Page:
213. Themeda Forsskål, Fl. Aegypt.-Arab. 178. 1775.
菅属 jian shu
Authors: Shou-liang Chen & Sylvia M. Phillips
Anthistiria Linnaeus f.
Perennial or annual, often coarse. Culms tufted. Leaf sheaths keeled; leaf blades linear; ligule short, membranous or papery. Inflorescence a leafy compound panicle composed of short racemes; each raceme on a short peduncle subtended by a sheathing spatheole, loosely arranged or gathered into fan-shaped spathate fascicles. Raceme comprising 2 pairs of large sessile homogamous spikelets at base forming an involucre, with 1–2(–5) fertile pairs above and a terminal triad, these usually deciduous, rarely raceme shed as a whole; internodes and pedicels linear. Sessile spikelet subterete or dorsally compressed; callus mostly acute to pungent, sometimes obtuse, bearded; lower glume usually leathery, margins rounded, incurving, keeled only near apex, obtuse; upper glume awnless; lower floret reduced to a hyaline lemma; upper lemma stipitiform, entire, passing into a geniculate awn with pubescent column, occasionally awnless. Pedicelled spikelet mostly larger than sessile, narrowly lanceolate, resembling homogamous; callus slender, pedicel-like; true pedicel reduced. x = 10.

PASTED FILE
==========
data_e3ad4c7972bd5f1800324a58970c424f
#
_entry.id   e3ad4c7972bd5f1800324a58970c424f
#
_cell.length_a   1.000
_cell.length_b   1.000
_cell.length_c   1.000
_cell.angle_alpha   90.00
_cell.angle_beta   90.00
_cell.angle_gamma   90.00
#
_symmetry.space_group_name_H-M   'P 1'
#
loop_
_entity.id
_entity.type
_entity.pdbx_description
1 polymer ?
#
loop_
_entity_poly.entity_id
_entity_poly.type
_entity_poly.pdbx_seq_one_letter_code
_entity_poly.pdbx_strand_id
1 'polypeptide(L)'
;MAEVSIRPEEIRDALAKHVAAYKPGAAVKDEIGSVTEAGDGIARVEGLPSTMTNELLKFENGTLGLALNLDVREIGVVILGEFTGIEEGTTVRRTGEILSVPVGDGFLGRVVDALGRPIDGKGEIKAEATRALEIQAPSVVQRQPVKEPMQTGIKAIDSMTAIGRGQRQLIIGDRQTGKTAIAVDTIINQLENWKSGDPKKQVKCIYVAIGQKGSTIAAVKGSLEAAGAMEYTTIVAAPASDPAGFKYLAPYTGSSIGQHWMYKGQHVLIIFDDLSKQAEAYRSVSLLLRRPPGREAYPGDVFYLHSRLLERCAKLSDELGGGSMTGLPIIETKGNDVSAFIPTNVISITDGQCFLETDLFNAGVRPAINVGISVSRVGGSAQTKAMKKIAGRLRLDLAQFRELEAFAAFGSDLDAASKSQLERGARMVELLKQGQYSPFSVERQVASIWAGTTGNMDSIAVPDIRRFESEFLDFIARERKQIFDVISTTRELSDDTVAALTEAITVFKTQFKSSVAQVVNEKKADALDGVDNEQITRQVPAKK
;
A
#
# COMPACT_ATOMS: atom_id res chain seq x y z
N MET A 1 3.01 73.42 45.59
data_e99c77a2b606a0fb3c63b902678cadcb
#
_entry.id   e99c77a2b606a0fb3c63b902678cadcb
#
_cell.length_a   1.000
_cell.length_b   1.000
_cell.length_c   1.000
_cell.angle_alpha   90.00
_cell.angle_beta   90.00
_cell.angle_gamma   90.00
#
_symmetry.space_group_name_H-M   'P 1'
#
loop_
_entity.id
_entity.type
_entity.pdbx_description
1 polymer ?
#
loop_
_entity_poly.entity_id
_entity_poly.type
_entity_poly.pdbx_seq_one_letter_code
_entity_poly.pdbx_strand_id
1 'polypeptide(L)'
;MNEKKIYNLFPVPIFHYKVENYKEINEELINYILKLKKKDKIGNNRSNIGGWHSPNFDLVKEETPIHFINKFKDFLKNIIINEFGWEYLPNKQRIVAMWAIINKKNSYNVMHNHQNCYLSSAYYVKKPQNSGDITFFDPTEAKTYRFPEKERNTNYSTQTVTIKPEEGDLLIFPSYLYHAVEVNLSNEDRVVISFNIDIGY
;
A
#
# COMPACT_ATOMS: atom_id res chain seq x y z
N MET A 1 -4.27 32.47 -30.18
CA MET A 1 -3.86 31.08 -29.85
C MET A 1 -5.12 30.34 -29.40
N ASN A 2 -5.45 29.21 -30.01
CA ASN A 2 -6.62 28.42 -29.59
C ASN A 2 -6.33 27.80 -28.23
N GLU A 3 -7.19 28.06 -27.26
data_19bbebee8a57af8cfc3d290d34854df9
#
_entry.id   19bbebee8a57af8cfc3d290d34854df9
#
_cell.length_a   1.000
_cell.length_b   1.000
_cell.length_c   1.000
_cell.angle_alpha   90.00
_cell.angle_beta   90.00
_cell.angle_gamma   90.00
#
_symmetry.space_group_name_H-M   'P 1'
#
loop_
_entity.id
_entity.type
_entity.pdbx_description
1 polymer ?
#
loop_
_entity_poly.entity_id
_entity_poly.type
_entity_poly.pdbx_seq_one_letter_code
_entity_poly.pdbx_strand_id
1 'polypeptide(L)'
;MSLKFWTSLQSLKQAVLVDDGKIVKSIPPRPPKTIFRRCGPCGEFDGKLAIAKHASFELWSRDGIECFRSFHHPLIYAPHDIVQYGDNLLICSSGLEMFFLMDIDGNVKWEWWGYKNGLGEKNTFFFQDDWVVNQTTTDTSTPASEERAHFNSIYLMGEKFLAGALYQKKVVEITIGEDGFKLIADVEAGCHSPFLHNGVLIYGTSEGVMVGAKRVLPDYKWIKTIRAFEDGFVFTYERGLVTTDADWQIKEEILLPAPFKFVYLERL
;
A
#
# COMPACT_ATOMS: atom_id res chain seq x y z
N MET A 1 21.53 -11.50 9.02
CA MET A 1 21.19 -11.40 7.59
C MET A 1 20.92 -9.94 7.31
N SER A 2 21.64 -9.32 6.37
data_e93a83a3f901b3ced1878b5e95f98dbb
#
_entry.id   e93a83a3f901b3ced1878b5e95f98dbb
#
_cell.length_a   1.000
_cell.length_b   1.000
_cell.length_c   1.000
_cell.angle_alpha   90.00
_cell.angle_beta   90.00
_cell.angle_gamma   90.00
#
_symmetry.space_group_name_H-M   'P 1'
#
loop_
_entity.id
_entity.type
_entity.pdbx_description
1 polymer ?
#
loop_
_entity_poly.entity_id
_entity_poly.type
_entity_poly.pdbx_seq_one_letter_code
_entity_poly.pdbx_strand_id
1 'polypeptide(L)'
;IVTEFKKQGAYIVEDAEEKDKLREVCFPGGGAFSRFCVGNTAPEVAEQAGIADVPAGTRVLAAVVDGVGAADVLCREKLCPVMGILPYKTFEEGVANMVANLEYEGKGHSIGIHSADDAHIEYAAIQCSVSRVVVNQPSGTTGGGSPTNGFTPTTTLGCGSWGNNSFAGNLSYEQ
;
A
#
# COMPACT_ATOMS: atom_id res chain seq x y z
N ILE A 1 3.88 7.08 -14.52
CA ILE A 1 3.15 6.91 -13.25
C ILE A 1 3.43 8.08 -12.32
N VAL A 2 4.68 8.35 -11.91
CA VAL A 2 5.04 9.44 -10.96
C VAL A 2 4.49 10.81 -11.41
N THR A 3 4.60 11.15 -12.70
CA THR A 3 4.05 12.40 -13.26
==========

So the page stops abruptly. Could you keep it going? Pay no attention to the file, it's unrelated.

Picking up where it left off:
Twenty-seven species:tropical and subtropical regions of the Old World, mainly in Asia; 13 species (four endemic) in China.
The number of spikelets in a raceme refers to the total of homogamous, sessile, and pedicelled spikelets. Hence racemes with seven spikelets (division 1a of the key) have only one fertile sessile spikelet and one awn. Racemes with more than one awn have more than seven spikelets.
Most species of this genus are used for forage when young.